this negative correlation typically disappears (or even reverses direction) once other fac- tors…are taken into account’’. For given per-capita physical capital stock. via this channel. Instead. If physical and human capital are substitutes the larger amount of physical capital now available in the economy deters the demand and. On the other hand. In his work economic growth depends positively on technological progress and human capital investment. leads ceteris paribus to an unambiguous decline of the per- capita level of skills and. 123 . summarize as follows the available evidence: ‘‘…Though countries with rapidly growing populations tend to have more slowly growing economies….18 A. on per-capita income growth may be positive. By using a two-sector endogenous growth model where individuals may purposefully invest in human and physical capital. or else equal to zero. in this paper we aim at providing an alternative theoretical explanation of these apparently ambiguous effects of population growth on economic growth1 based on a new technology for the formation of skills that emphasizes the presence of a relationship of substitutability/ complementarity between physical and human capital (formal education) in the production of new human capital. there is no purposeful investment in technical progress and new human capital is produced both through formal education and physical capital investment. if physical and human capital are complements. a larger population drives the rate of technical progress up (this is the traditional scale effect one may commonly find in the innovation-based growth literature). Hence. For a given growth rate of human capital. 1686 was among the first to conclude that. thus. human capital accumulation and population growth are endogenous. Bucci. therefore. the increase in population size. the source of economic growth. we find that when physical capital and formal education are substitutes for each other the impact of population growth on income growth is always negative. to a lower per-capita income growth rate. In this situation the final effect of the increase in population size on the per capita level of skills and. increasing population size requires to bear more children. or negative. deter or even have no impact on economic development. In this regard. In particular. At the same time. Hence. Bloom et al. in the growth rate of per-capita income as well (quality–quantity trade off effect). In a recent paper Tournemaine (2007) also attempts at reconciling the ambiguous effects of population change on per-capita income growth within an unified framework. D. he presents a growth model where technical progress. the consequent production of new human capital. population change may contribute. The intuition is the following. which in turn diverts time from education. This implies a reduction in the growth rate of human capital and. while Tournemaine (2007) explains the ambiguous impact of population growth on 1 Kelley (1988) p. Unlike Tournemaine (2007). in our model population growth is exogenous (rather than being the outcome of individuals’ fertility choice). La Torre 1997 and Tournemaine 2007 for a survey of this literature). depending on the country. ultimately. however. the consequent supply of human capital. the increase in the supply of physical capital spurs the demand and. hence. when they are complementary for each other the effect becomes ambiguous. (2003) p. 17. together with the reduction of the aggregate human capital stock. an increase of population causes the aggregate physical capital to rise.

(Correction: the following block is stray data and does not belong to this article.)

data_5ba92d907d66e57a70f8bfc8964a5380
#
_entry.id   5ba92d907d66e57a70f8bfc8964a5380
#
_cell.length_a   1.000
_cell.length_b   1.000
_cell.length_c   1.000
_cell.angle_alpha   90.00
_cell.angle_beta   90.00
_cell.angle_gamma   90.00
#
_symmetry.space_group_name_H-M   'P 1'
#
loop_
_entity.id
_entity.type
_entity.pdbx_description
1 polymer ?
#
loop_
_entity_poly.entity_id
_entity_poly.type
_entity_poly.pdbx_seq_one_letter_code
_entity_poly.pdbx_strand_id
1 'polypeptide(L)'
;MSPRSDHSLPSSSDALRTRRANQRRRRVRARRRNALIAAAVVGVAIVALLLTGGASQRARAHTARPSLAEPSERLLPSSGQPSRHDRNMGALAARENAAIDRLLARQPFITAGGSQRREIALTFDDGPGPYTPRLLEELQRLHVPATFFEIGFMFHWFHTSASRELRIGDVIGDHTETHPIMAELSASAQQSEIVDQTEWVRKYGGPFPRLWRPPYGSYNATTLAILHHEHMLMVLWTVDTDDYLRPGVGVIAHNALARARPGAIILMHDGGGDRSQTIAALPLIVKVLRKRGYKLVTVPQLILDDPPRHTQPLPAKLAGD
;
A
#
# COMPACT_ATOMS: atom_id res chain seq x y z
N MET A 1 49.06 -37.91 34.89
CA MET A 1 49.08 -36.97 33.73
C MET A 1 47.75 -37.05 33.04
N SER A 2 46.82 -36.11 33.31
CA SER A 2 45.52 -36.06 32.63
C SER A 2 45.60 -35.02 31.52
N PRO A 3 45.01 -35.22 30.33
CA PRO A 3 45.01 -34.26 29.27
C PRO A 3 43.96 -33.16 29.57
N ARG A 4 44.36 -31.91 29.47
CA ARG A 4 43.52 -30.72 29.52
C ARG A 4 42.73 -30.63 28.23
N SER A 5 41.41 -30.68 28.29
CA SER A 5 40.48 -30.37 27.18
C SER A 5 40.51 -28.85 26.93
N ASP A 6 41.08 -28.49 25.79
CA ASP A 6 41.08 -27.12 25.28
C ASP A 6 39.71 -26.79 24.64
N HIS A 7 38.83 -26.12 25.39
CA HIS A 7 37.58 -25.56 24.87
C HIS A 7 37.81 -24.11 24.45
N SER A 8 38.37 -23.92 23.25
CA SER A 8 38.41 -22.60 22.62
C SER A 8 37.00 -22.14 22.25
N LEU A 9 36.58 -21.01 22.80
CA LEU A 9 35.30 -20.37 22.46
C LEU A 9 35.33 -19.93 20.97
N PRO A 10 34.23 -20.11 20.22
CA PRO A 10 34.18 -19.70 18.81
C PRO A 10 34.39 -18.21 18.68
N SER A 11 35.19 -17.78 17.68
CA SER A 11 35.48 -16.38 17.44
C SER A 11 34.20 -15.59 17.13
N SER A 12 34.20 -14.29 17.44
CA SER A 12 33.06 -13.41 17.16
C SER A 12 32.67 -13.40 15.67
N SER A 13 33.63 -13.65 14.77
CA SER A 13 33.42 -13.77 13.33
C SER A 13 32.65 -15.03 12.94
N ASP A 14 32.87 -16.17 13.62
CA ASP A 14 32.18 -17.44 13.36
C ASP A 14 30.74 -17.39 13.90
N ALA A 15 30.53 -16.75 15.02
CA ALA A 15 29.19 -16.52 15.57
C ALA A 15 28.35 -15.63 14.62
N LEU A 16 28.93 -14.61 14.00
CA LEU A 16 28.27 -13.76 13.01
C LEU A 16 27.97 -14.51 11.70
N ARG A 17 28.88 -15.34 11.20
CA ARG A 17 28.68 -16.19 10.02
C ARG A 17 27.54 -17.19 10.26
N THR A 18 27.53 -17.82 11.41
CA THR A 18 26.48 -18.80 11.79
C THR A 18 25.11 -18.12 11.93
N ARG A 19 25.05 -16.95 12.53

we omit disembodied technological progress) because in analyzing the relationship between demographic and economic growth we wish to focus on 123 . The remainder of the paper is structured as follows. 5. who considers a purely Lucas (1988)-type per-capita human capital accumulation equation where. and eventually on their degree of complementarity. as we shall specify in a moment) and where it is assumed that the production of human capital is relatively intensive in this factor-input. We posit A = 1 (i. 2 The model The economy is composed of households and firms. 2 we set the model. a 2 ð0. Section 4 concludes. Labor is only skilled and all human capital available at t (Ht) is employed into two alternative uses: a fraction ut (equal to HYt) is used to produce goods and the remaining fraction (1 – ut) is used to produce new human capital. A¼1 ð1Þ In Eq. Population (Lt) grows at a constant and exogenous rate.a are the factor shares and A is total factor productivity. n  Lt =Lt [ 0. In this section we also study the long-run relationship between population and economic growth. the scale and the quality–quantity trade off effects). 1Þ.e. in our model the presence of the growth rate of physical capital in the law of motion of per-capita human capital acts as an endogenous mechanism of depreciation/appreciation of (embodied) knowledge. Following Barro and Sala-i-Martin (2004) Chap. we propose instead a different theoretical explanation of the same result based on whether formal education and physical capital are complementary/substitutes for each other in the acquisition of new human capital.1 Production Consumption goods (Y) are produced by combining human (HY) and physical (K) capital according to: Yt ¼ AKta ðHYt Þ1a . 2. we build a two-sector growth model in which technological capital accumulation is replaced by physical capital accumulation (a measure of learning. these papers also analyze the long-run effects of an increase in population on real per-capita income growth by taking population change as exogenous. like ours. and its size at t = 0 is normalized to one. Households choose how much to save and how much to invest in skill acquisition. Our work is probably most closely related to Dalgaard and Kreiner (2001) and Strulik (2005) as.. HYt  ut Ht . Firms produce consumption goods. 1 a and 1 . In Sect. Section 3 analyzes the properties of the model along the balanced growth path equilibrium. besides population growth.Population and economic growth 19 economic growth by the interaction of the two effects mentioned above (namely. who use a one-sector growth model with human and technological capital accumulation (patents and education are generated by the same production function). Unlike Dalgaard and Kreiner (2001). the total human capital stock is given by the number of workers (Lt) times the average level of each worker’s human capital (ht). unlike Strulik (2005). an exogenous depreciation rate of skills operates. Instead.